February 29, 2012

crafting with blendy & becky: birdseed cakes

I found this month's project in my mom's Country Woman magazine. Blendy and I made these cute and easy birdseed cakes while watching the Oscars the other night. (I adapted the recipe from the one found here.)

Step 1: Gather your supplies—bird seed (I picked up a $2 package at Wal-Mart), 2 packages unflavored gelatin (1/2 oz), waxed paper, twine, scissors, mixing bowl and spoon, baking sheet or other flat surface, large cookie cutters (not pictured), 1/2 cup boiling water (not pictured).

Step 2: Cut twine into 14-inch lengths—one for each birdseed cake. Tie ends together to form a loop.

Step 3: Dissolve gelatin in boiling water.

Step 3:  Add 1-1/2 to 2-1/2 cups birdseed to the gelatin and mix well. You can add more birdseed if necessary. (I used 2-1/2 cups—the original recipe calls for 1-1/2.) You want the mixture to be sticky but not soupy.

Step 4: Cover baking sheet with waxed paper. Place cookie cutters on sheet. Fill half full with birdseed mixture and press mixture firmly with spoon.

Step 5: Press the knotted end of the twine into the birdseed. Fill the cookie cutter to the top with birdseed and press mixture firmly.

Step 6: After several hours, gently remove cookie cutters. Allow cakes to dry for 72 hours, flipping once or twice each day.

Step 7: Once cakes are completely dry, hang for the birds to enjoy! (And no, my butterfly cake isn't deformed ... it was windy and cold outside, the butterfly was swaying in the breeze, and I only had the patience to take one picture.)

Yield: Four large birdseed cakes

This project is really simple, and though it requires some patience while you wait for the birdseed to dry, the actual time spent working on it is less than 30 minutes. I think it's worth it! (Now I just hope I see some birds partaking of their treat!)

we "choose to lose"

Wish us luck. Blendy and I have just begun a diet. It's Chris Powell's carb cycling diet—he's the guy on Extreme Makeover: Weight Loss Edition. Blendy is following a modified version of the diet, but I'm trying to follow it to a "t" (including the recommended exercises) ... for at least a month. Then I'll reevaluate. For now, though, I'm eating lots of chicken, Greek yogurt, and green beans (because that's the only vegetable besides corn that I can handle eating in large quantities, and corn is deemed too starchy for low carb days), and I'm drinking lots of protein shakes. On this diet, one day is a high carb day, and the next is a low carb day. The thing I absolutely love about it is that on high carb days, you can have a cheat meal, where you eat anything you want! Today is a low carb day, so no cheating ... but I'm really looking forward to the asiago steaks Blendy is making for supper!

A friend is following a similar plan and has dropped two pant sizes in just under a month, so I have high hopes for this diet! Even if I don't lose lots of weight, though, I think the diet will be beneficial. After losing 20 pounds two years ago, I went back to my old eating habits and gained back 10 of the 20 pounds. So this should at least help me get my eating under control again!

You can get more information at Chris's website, www.chrispowell.com, or from the book. Like I said at the beginning of this post, wish us luck!

February 22, 2012

happy birthday, blendy!

I don't know how it's possible, but my baby sister is turning 21 today! In honor of this momentous occasion, I thought I'd post a brief retrospective of her life ...
The four siblings. I adored her then, and it shows how much I adore her now
that I'm willing to post this picture from my ugly duckling phase!
Elementary-age Blendy with our Grandpa Roth. 
High School Blendy (on Nations Day of Homecoming Week) with
her friend and fellow Bachelor fan Janae.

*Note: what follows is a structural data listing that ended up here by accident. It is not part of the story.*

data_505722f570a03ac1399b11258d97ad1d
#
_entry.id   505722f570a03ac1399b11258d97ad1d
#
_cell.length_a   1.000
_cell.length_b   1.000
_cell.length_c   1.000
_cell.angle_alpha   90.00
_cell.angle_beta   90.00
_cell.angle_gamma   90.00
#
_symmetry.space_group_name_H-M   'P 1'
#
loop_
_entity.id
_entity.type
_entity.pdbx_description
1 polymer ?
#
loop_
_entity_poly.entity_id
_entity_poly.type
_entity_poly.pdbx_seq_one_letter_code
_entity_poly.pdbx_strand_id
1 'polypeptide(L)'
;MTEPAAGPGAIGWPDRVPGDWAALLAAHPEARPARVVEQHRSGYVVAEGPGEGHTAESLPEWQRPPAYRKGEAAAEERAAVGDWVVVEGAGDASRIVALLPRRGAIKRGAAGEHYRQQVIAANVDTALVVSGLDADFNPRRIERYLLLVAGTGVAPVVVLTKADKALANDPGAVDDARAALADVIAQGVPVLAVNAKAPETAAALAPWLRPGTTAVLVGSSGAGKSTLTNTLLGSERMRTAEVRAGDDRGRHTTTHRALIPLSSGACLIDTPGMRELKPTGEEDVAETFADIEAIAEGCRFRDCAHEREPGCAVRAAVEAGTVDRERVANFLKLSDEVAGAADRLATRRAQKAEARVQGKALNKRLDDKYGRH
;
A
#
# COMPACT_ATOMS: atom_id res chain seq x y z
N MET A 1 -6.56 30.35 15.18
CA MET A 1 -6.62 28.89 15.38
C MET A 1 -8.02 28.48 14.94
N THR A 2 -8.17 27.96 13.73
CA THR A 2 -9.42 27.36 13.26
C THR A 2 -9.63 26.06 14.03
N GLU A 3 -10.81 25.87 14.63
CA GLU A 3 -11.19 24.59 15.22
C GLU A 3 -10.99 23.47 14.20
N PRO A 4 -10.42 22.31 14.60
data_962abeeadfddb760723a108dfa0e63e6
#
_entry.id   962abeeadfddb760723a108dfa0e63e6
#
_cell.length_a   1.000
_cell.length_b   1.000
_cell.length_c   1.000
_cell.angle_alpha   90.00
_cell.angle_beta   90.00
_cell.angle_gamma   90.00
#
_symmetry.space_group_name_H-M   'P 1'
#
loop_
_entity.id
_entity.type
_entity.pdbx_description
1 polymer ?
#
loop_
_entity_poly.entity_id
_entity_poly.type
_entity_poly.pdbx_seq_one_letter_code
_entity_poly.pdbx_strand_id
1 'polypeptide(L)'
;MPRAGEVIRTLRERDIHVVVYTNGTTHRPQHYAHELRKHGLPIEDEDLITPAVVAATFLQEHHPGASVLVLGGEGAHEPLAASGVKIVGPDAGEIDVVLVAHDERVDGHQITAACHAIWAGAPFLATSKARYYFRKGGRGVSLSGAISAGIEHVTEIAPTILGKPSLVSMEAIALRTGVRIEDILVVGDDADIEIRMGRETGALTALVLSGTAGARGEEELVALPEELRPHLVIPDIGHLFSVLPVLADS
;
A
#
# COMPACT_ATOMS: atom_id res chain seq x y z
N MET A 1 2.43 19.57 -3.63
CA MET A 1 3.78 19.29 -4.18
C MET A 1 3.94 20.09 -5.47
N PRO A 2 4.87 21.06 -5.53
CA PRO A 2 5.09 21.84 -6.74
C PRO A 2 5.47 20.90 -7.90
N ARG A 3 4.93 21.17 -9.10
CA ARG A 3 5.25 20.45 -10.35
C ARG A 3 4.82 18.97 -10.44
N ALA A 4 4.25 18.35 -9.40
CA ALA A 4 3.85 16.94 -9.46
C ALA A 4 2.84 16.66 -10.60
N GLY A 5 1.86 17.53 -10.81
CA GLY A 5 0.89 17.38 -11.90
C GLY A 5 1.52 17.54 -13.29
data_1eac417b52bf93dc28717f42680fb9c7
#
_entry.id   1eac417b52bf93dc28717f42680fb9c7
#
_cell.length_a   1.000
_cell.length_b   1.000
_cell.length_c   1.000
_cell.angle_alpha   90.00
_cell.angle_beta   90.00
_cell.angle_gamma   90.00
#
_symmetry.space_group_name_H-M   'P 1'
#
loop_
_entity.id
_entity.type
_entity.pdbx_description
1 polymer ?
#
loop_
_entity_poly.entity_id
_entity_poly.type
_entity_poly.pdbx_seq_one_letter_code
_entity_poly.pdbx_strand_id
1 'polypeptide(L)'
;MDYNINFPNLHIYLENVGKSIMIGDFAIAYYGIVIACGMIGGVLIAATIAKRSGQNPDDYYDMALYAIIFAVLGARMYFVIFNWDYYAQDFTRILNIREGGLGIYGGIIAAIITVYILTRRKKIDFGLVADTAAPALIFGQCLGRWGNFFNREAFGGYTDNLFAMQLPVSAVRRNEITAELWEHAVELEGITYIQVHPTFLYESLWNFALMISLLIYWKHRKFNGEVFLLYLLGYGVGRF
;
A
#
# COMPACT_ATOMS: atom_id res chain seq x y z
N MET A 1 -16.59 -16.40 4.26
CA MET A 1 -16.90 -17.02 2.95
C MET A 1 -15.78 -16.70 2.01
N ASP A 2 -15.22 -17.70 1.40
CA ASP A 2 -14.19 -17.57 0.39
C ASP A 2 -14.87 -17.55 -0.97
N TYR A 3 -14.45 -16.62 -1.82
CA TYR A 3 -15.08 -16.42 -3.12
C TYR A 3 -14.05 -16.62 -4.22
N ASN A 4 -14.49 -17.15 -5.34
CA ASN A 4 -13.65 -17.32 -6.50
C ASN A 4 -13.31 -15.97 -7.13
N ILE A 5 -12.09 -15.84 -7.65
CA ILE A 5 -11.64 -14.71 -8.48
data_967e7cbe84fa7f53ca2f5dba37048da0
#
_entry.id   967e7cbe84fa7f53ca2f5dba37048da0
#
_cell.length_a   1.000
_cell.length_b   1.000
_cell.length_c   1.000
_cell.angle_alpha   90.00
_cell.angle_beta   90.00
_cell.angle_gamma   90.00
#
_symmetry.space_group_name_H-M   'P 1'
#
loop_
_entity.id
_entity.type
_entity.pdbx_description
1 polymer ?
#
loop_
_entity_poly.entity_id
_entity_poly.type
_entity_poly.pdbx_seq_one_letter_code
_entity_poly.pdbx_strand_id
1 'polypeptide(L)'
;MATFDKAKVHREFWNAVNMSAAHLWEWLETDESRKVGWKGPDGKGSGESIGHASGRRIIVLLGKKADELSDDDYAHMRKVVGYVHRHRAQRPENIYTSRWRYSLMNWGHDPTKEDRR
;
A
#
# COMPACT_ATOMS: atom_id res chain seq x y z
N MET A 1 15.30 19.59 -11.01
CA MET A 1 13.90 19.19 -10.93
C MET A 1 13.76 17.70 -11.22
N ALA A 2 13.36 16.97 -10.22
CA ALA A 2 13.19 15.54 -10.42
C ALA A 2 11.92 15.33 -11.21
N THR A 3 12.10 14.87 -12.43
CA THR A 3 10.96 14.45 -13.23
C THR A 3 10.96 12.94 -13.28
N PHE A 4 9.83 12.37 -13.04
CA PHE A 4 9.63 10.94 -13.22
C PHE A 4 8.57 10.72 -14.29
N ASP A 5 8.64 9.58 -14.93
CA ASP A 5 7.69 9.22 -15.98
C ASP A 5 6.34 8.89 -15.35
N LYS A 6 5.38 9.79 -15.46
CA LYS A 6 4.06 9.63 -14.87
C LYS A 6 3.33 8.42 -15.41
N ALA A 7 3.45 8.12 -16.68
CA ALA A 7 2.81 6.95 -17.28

This is one of my favorite pictures of the two of us, taken
on our fabulous 2010 road trip adventure!
The three sisters earlier this month in Indiana.
Happy Birthday, Blendy! I love you!

February 21, 2012

media musings

It's time again to catch up on the media I've been consuming ...

The Vow—I saw The Vow opening weekend with my sister and a friend. The story is about a woman (Rachel McAdams) who wakes up from a coma with no recollection of the last five years of her life—which included transforming from a conservative meat-loving law student to a free-spirited vegetarian artist and meeting and marrying an insanely handsome independent recording studio owner (Channing Tatum). It's a sweet love story with an ending I didn't predict. (The plot does bear a resemblance to Susan May Warren's book The Shadow of Your Smile, which I reviewed earlier this year.) Even more heartwarming than the movie, though, it the true story that inspired it. The Vow is very, very loosely based on Kim & Krickitt Carpenter. Reader's Digest wrote about the Carpenters in 1996, and they've reposted the story online. As much as I loved The Vow, I think I would rather have watched a more faithful adaptation of the story. The Carpenters also wrote a book about their experiences, and a new edition has been released to coincide with the film. It's available in paperback or for the Kindle for less than $10. I just ordered my Kindle copy ... I'll be sure to let you know what I think of it when I'm finished reading!

Downton Abbey—SPOILER ALERT! If you're planning to watch Downton Season 2 (or LOST) at some point in the future, you'll want to skip this section.

Downton Abbey had some major missteps this season (can we say burn victim Peter/Patrick; Lord Grantham's dalliance with the maid; and Lavinia, the sweet girl whose presence served only to keep apart Matthew & Mary and who we knew to be doomed from the start?), yet in my opinion, the truly emotionally satisfying ending more than made up for any ridiculousness. I call this the LOST effect. I know legions of LOST fans would disagree, but I found the series finale to be so emotionally satisfying that I could completely forgive the fact that seemingly thousands of questions remained unanswered. That the sideways world turned out to be in essence a purgatory that our Losties created for themselves did not for one second diminish my joy at watching them all discover who they really were and reunite with their loved ones. The same holds true for Downton. Give me one emotional, long-awaited marriage proposal in the snow, and I'll forgive all kinds of melodramatic nonsense. And when the season finale comes packed with so much Maggie Smith goodness, I can't help but love it! (My favorite interchange from the finale—and perhaps the entire season—comes 47 seconds into this video.)